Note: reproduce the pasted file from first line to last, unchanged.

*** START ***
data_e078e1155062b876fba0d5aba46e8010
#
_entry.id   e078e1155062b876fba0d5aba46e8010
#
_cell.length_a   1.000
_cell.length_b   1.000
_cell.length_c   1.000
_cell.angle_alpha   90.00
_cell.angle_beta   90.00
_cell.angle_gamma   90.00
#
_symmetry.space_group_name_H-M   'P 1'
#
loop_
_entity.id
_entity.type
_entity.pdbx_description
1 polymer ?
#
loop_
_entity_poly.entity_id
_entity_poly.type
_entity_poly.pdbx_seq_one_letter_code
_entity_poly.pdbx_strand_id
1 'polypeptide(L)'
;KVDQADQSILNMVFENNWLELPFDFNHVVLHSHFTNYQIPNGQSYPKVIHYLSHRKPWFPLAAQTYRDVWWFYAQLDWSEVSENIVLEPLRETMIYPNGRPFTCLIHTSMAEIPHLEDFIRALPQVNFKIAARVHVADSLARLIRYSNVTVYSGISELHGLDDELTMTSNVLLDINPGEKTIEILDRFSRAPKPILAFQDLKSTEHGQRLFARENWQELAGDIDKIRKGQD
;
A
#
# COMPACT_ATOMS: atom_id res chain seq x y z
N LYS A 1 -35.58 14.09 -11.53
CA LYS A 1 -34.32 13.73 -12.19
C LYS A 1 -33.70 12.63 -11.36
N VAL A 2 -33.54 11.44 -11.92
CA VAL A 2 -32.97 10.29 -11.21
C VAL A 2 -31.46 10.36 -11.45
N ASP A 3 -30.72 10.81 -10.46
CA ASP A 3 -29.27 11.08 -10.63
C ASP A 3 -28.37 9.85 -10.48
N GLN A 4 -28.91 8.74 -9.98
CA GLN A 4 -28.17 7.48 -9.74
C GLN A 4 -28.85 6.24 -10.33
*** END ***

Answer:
data_e078e1155062b876fba0d5aba46e8010
#
_entry.id   e078e1155062b876fba0d5aba46e8010
#
_cell.length_a   1.000
_cell.length_b   1.000
_cell.length_c   1.000
_cell.angle_alpha   90.00
_cell.angle_beta   90.00
_cell.angle_gamma   90.00
#
_symmetry.space_group_name_H-M   'P 1'
#
loop_
_entity.id
_entity.type
_entity.pdbx_description
1 polymer ?
#
loop_
_entity_poly.entity_id
_entity_poly.type
_entity_poly.pdbx_seq_one_letter_code
_entity_poly.pdbx_strand_id
1 'polypeptide(L)'
;KVDQADQSILNMVFENNWLELPFDFNHVVLHSHFTNYQIPNGQSYPKVIHYLSHRKPWFPLAAQTYRDVWWFYAQLDWSEVSENIVLEPLRETMIYPNGRPFTCLIHTSMAEIPHLEDFIRALPQVNFKIAARVHVADSLARLIRYSNVTVYSGISELHGLDDELTMTSNVLLDINPGEKTIEILDRFSRAPKPILAFQDLKSTEHGQRLFARENWQELAGDIDKIRKGQD
;
A
#
# COMPACT_ATOMS: atom_id res chain seq x y z
N LYS A 1 -35.58 14.09 -11.53
CA LYS A 1 -34.32 13.73 -12.19
C LYS A 1 -33.70 12.63 -11.36
N VAL A 2 -33.54 11.44 -11.92
CA VAL A 2 -32.97 10.29 -11.21
C VAL A 2 -31.46 10.36 -11.45
N ASP A 3 -30.72 10.81 -10.46
CA ASP A 3 -29.27 11.08 -10.63
C ASP A 3 -28.37 9.85 -10.48
N GLN A 4 -28.91 8.74 -9.98
CA GLN A 4 -28.17 7.48 -9.74
C GLN A 4 -28.85 6.24 -10.33